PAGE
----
Muslim leaders have accused Australia’s Prime Minister Tony Abbott of fuelling the surge in Islamophobic crimes sweeping the country
Elham Asaad Buaras
Australia’s Muslim leaders have slammed their Prime Minister’s silence on the series Islamophobic attacks sweeping the country following the recent anti-terrorism raids.
Community leaders have said they are deeply worried that the provocative rhetoric by Tony Abbott and other ministers is fueling attacks against Muslims in Australia which have included mosques being vandalised and death threats issued to Muslim figures.
According to the Sydney-based Muslim Legal Network (MLN), as of October 9 there have been 30 attacks reported on Muslims since the first anti-terror raids in Sydney on September 18 and most of these attacks were on women wearing the hijab.
The incidents follow raids in Sydney and Brisbane involving more than 800 police officers, who allegedly disrupted an Islamic State (IS) plot to publicly behead a member of the public.
The Australian Government has committed forces to take on IS in Iraq and has raised the domestic alert level to “high”. New laws are set to be introduced to give intelligence officials greater powers when dealing with terrorism suspects.
While national security agencies have been boosted with almost $650 million in new funding, Muslim leaders are critical of the level of police resources put into stopping Islamophobic crimes at street level.
The recorded Islamophobic incidents includes a woman threatened with having her hijab torn from her head and set alight, a cup of coffee was thrown through the car window of a woman driving in a hijab, and a pig’s head and cross were thrown into the grounds of a Brisbane mosque.
In one alarming Islamophobic attack a 26-year-old Muslim woman suffered injuries after being abused, assaulted and thrown off a moving train in Melbourne.
Detective Senior Constable Michael Potter was said the attack had a “massive effect” on the victim, calling it “totally unacceptable.”
The victim had her head bashed into the wall of the train a number times by an unknown woman who was shouting abuse before being pushed off the train, said Victorian police spokesperson.
A mother in western Sydney was spat on and had the pram carrying her baby kicked.
A list of verbal attacks includes a Muslim mother in Melbourne who was warned to remove her child from playing with group of non-Muslim children at a play park.
In Brisbane a car and a house belonging to two separate Muslim families were shot at on September 26.
A shotgun was used to fire into the Kentish Street house, at Mount Gravatt East, while several hundred metres away shots were fired into a car at Dunbar Street.
The Islamic Council of Victoria (ICV), met Government ministers to call on them to publicly condemn the Islamophobic attacks.
“We’ve told them they need to fire their speech writers,” said ICV executive member Almir Colan. “In private they say they support us, but we don’t want to hear it in private, we want to hear it in public.
“We want the Prime Minister to lower the rhetoric and concentrate on responsible, productive language. If Tony Abbott used strong words, if he said that an attack on Muslims is an attack on all of us, that would isolate the bigots and reassure Muslims.”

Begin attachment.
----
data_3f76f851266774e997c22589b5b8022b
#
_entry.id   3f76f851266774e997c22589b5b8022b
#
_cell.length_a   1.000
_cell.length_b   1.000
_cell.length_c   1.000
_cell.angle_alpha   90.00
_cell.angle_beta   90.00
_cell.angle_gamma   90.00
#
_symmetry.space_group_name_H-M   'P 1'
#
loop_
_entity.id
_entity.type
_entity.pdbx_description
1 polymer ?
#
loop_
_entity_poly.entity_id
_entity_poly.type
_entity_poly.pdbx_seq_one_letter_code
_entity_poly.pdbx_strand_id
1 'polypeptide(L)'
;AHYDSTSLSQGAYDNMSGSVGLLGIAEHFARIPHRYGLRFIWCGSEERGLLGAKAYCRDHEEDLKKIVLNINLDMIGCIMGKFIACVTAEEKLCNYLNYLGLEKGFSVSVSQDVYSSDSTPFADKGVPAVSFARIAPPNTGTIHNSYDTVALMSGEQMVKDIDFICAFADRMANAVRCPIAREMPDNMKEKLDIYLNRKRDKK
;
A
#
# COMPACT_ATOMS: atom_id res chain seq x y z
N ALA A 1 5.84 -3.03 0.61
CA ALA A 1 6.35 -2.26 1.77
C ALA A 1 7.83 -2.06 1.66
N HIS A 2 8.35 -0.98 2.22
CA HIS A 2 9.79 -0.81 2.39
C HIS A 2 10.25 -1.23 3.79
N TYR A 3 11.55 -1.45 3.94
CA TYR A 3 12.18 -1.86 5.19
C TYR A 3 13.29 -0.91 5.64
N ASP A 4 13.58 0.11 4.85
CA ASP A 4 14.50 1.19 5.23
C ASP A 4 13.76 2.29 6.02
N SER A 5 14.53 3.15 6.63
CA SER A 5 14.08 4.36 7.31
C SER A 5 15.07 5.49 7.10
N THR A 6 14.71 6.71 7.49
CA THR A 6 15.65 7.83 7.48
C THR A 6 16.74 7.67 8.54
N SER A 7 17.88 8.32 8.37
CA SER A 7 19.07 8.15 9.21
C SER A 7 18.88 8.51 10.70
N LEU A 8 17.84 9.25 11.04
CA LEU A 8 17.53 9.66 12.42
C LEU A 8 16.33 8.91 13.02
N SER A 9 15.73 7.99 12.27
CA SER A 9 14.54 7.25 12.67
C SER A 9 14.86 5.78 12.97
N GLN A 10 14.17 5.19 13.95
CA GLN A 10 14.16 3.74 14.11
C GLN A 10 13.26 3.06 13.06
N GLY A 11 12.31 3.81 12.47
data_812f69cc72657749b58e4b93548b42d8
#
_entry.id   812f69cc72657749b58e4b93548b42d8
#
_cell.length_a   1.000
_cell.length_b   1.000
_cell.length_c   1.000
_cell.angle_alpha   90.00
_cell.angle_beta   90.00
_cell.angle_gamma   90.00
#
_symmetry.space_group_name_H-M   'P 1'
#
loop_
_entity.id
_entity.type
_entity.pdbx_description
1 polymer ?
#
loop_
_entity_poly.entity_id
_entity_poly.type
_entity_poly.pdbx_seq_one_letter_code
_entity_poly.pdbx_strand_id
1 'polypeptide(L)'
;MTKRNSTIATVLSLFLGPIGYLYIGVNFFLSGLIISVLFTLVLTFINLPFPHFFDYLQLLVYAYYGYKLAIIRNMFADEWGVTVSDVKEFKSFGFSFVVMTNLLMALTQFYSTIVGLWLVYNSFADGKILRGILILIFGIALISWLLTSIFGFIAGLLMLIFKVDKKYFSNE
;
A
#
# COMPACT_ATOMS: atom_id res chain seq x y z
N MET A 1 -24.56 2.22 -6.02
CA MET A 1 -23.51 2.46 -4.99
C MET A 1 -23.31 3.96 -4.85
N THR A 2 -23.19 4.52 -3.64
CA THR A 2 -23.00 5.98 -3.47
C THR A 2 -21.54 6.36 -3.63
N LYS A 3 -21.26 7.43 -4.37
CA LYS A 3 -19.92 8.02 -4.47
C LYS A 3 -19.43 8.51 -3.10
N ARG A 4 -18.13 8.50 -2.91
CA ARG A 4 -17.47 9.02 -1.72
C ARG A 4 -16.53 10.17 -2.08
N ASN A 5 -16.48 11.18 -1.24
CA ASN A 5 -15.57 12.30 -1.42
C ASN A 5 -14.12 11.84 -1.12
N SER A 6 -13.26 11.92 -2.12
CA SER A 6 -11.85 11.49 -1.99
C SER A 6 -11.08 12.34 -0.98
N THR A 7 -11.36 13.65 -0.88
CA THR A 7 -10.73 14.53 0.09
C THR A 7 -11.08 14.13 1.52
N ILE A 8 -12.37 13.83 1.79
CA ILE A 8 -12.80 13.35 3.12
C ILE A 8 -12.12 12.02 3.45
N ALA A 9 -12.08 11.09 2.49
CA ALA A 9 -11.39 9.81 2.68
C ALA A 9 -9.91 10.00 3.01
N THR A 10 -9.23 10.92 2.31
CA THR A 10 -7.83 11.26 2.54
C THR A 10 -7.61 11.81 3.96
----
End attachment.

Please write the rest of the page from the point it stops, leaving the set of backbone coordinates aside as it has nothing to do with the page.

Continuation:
Colan said the Muslim community was dismayed at comments made by a Palmer United Party Senator, Jacqui Lambie, who told Parliament that supporters of Islamic Shari’a law were “maniacs and depraved humans” who would use rape and murder to force every Australian woman to wear a the niqab.
Colan asked, “Why is the Prime Minister not condemning those comments? He talks about team Australia, but we feel it’s like a citizenship test, that we have to keep proving ourselves. It gives indirect permission for bigots to attack us.
“We feel excluded from team Australia. That phrase has caused so many negative divisions in our community. It feels more like team Abbott.”
A note that the ICV said appeared to threaten Muslims with death was recently left near a mosque in Doncaster, Victoria.
Threats have also reportedly been made against the Grand Mufti of Australia, Lakemba mosque and Auburn mosque.
The word “evil” was daubed on a mosque in Mareeba, in Queensland, while anti-Muslim slogans were sprayed on a car in Liverpool, New South Wales.
Women wearing the hijab have reported being verbally abused on the streets of Sydney and Melbourne, with one woman claiming that a man tried to run her over at a school crossing as she attempted to pick up her daughter.
Islamophobic comments have become commonplace on Twitter and Facebook, with social media users calling on Muslims to be beheaded, deported or blown up.
Abbott has stressed that everyone is on “team Australia” and has called the Muslim community “absolutely first-class Australians”. But he has also criticised Muslims who protested in Lakemba over the raids and called the ICV “foolish” for not meeting with him in the wake of his “team Australia” comments.
“There are some signs the Government is listening, but the language isn’t catching up,” Colan said. “There must be more vocal support for Muslims.
“If there isn’t, I’m worried that more Australians will become radicalised against Muslims. All of this talk, especially from the media, is giving these bigots oxygen. They feel they have cover, they feel as if they are invisible in this cloud of Islamophobia.”
Co-founder of the Australian Arabic Council, Joseph Wakim, said that Abbott needed to make a “clear and bold statement” against Islamophobia.
“When he uses his rhetoric of team Australia, he needs to remind people that team Australia isn’t about the kicking of Muslims, it’s not about kicking fellow members of your team who have been part of this community for several centuries,” said Wakim.